Kobe Wagyu are treasured for their docile, gentle, and good natured temperament, making them a pleasure to farm and rear. Calves stay with the rearing farm until weaning, generally anywhere between seven and ten months. They then make their way to a farm where they can freely graze in pastures to maturity, staying an average of 32 months, but even as long as five years.
The Wagyu are the highest priority, absolutely and without question – after all, cortisol production breaks down precious fats - meaning stress gets eradicated as soon as it appears.
But it’s not enough for a Kobe Wagyu to be born in Kobe to be able to be ‘called’ Kobe beef (or Kobe meat or Kobe cattle, for that matter). There is so much more, with rules and restrictions around what qualifies as Kobe beef being among the world’s strictest food labeling regulations.
To officially qualify as Kobe beef, the meat must – without exception – meet all the following criteria:
- The animal must be a heifer (a female which has not calved) or bullock (steer or castrated bull)
- It must be of the Tajima bloodline, provable by DNA testing
- The animal must be born and farm fed in Hyogo Prefecture
- One of a limited number of slaughterhouses in Kobe, Sanda, Kakogawa, Nishinomiya, or Himeji in Hyogo Prefecture must process the animal
- It must pass stringent grading tests, scoring a Beef Marbling Score of at least 6, a Meat Quality Score of at least 4 or 5, and a yield grade of A or B (C is not acceptable)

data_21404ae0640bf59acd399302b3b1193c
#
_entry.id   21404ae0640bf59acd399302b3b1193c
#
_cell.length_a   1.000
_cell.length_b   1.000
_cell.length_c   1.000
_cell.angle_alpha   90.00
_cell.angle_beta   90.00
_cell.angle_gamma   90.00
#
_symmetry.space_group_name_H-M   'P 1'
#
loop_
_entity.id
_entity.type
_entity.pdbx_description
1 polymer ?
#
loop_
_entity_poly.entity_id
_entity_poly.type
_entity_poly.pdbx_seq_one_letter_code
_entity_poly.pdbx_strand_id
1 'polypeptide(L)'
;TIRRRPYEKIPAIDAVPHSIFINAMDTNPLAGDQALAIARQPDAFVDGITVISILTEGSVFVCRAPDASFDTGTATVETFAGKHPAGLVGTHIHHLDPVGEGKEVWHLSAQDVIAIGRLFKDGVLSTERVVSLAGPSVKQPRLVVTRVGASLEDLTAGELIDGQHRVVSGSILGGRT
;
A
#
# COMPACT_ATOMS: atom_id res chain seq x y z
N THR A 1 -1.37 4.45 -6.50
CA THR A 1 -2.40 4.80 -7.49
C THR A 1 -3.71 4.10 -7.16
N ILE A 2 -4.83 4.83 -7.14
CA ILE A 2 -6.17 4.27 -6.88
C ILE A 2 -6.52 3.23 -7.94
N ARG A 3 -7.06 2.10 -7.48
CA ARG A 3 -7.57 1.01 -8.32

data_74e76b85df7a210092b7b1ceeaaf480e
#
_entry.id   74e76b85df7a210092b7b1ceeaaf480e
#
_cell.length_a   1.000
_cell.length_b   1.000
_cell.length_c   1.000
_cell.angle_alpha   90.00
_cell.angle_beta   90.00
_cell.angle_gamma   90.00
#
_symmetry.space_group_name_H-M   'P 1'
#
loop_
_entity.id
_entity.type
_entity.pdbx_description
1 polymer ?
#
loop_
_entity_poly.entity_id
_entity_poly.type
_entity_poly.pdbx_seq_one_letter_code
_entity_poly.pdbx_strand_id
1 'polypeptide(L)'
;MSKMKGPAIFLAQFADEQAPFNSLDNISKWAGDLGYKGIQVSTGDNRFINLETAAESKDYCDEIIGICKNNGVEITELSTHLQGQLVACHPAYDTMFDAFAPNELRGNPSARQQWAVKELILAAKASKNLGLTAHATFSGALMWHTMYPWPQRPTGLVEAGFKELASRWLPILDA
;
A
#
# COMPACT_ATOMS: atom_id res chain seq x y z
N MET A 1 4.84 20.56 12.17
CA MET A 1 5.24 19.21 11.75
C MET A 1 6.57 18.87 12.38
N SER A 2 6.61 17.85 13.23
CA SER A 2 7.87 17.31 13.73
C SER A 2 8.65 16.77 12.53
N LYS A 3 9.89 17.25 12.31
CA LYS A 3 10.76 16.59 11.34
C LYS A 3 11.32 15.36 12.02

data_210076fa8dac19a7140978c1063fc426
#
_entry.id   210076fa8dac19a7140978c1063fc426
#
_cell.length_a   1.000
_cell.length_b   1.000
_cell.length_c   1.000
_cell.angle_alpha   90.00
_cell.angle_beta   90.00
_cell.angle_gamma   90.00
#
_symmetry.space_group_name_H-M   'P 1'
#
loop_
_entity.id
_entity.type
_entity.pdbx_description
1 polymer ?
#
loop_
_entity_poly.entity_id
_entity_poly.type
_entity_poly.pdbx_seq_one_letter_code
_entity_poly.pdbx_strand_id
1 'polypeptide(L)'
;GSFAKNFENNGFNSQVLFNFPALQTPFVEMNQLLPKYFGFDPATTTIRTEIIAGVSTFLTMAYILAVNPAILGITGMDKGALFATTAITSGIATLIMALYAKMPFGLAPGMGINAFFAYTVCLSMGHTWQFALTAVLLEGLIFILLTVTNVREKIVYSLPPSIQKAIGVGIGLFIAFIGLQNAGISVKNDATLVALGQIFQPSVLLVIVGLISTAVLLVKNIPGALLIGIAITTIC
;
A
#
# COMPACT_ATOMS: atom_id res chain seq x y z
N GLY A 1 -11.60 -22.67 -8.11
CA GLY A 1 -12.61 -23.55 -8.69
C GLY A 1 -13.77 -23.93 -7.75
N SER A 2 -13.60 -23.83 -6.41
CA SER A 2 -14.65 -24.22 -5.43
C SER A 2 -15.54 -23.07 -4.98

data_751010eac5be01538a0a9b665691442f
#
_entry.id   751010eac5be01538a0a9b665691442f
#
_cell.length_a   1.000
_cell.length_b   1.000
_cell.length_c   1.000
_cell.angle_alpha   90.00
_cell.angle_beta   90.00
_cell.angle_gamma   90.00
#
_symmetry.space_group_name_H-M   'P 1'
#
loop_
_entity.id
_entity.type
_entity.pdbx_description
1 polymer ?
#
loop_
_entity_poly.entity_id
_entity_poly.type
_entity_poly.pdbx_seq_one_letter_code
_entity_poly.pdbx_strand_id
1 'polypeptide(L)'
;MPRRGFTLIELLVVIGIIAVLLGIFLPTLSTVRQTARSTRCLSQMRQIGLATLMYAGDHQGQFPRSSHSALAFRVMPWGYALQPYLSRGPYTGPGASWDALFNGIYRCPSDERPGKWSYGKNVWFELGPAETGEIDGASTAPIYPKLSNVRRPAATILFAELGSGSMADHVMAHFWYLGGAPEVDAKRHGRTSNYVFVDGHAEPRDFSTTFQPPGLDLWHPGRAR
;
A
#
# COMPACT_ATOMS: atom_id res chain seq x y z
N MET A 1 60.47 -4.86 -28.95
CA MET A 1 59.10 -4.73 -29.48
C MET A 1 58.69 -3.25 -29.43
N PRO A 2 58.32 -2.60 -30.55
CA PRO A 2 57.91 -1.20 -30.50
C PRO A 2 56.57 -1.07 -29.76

- The carcass must weigh 499.9kg or less at slaughter (specifically, 270kg to 499.9kg for a cow; 300 – 499.9kg for a steer)
Grading of Wagyu beef is an art in itself, with inspections carried out by three separate and highly trained specialist inspectors, respected as experts in their field. There are two measures which, combined, dictate the grade of a Wagu animal after slaughter.
Related: Why Is Wagyu Beef So Expensive?The yield of usable meat the animal produces ranges from A to C:
- A grade yield denotes at least 72% of the animal is deemed usable
- B grade yield states between 69% and 72% of the animal is available for use
- C grade yield is anything that falls below 69% usability – at this grade, the meat cannot be called ‘Kobe’
- The Beef Marbling Score (BMS) – ranges 1 (lowest) to 12 (highest)
- The Beef Color Standard (BCS) – scores assigned from 1 (ungraded) to 5 (highest)
- The Beef Fat Standard (BFS) – score grades from 1-7 (ungraded) to 1-4 (highest)
- Firmness – graded from Inferior to Very Good
- Texture – graded anywhere between Coarse to Very Fine
There is an avoidance of crossbreeding and mating outside of the Tajima bloodline in Japan wherever possible to preserve and keep the treasured bloodline pure.